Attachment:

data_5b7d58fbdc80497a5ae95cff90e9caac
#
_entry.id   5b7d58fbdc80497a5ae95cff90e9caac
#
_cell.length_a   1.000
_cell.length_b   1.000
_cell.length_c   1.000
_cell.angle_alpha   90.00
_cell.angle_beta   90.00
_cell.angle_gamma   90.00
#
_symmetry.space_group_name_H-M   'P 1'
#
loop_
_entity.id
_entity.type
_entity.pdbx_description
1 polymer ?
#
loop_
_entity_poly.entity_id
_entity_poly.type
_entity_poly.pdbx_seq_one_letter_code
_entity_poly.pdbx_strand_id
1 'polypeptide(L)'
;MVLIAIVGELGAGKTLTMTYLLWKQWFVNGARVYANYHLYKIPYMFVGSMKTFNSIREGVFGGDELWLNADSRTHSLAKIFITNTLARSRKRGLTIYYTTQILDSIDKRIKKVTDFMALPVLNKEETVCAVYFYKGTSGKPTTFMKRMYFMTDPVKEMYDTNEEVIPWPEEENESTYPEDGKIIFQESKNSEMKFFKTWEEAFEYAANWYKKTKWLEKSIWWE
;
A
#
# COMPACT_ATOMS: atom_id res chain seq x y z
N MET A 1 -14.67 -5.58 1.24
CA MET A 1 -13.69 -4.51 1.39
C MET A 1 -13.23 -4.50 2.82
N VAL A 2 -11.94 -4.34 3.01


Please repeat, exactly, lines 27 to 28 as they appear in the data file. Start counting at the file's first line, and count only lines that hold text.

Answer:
;
A